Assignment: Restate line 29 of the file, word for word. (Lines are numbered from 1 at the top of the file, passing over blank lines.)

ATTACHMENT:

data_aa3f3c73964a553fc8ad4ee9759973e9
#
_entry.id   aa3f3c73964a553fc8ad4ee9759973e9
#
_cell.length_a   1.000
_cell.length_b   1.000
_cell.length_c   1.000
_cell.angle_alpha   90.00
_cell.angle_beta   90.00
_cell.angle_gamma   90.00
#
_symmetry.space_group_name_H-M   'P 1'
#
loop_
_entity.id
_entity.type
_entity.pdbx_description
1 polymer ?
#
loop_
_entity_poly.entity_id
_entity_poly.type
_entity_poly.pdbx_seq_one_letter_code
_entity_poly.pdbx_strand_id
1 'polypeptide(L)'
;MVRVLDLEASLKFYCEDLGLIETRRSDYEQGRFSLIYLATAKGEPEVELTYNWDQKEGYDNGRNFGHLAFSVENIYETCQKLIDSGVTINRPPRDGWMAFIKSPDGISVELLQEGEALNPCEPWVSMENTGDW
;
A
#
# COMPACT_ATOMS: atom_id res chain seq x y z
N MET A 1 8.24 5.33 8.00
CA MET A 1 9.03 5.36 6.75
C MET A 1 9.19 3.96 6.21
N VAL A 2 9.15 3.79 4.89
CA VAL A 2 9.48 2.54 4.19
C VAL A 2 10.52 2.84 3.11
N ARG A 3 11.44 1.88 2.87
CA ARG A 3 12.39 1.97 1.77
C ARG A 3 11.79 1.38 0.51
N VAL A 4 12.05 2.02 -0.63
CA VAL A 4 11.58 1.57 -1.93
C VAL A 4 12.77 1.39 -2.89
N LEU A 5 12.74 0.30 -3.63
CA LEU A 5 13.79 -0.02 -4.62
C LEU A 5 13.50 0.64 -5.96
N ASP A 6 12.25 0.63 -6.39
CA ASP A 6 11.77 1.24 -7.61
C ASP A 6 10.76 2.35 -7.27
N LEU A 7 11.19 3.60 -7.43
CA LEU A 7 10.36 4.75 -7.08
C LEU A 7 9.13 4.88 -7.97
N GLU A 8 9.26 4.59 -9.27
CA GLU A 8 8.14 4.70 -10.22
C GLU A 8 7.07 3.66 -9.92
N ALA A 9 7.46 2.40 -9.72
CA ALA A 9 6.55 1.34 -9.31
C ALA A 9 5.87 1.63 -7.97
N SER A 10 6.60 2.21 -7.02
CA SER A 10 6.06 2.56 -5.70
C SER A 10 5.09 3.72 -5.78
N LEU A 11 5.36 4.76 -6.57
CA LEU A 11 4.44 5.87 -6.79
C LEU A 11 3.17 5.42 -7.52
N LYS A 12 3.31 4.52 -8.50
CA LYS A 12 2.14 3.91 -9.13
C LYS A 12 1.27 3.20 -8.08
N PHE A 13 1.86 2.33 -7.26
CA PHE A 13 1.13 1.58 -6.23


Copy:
#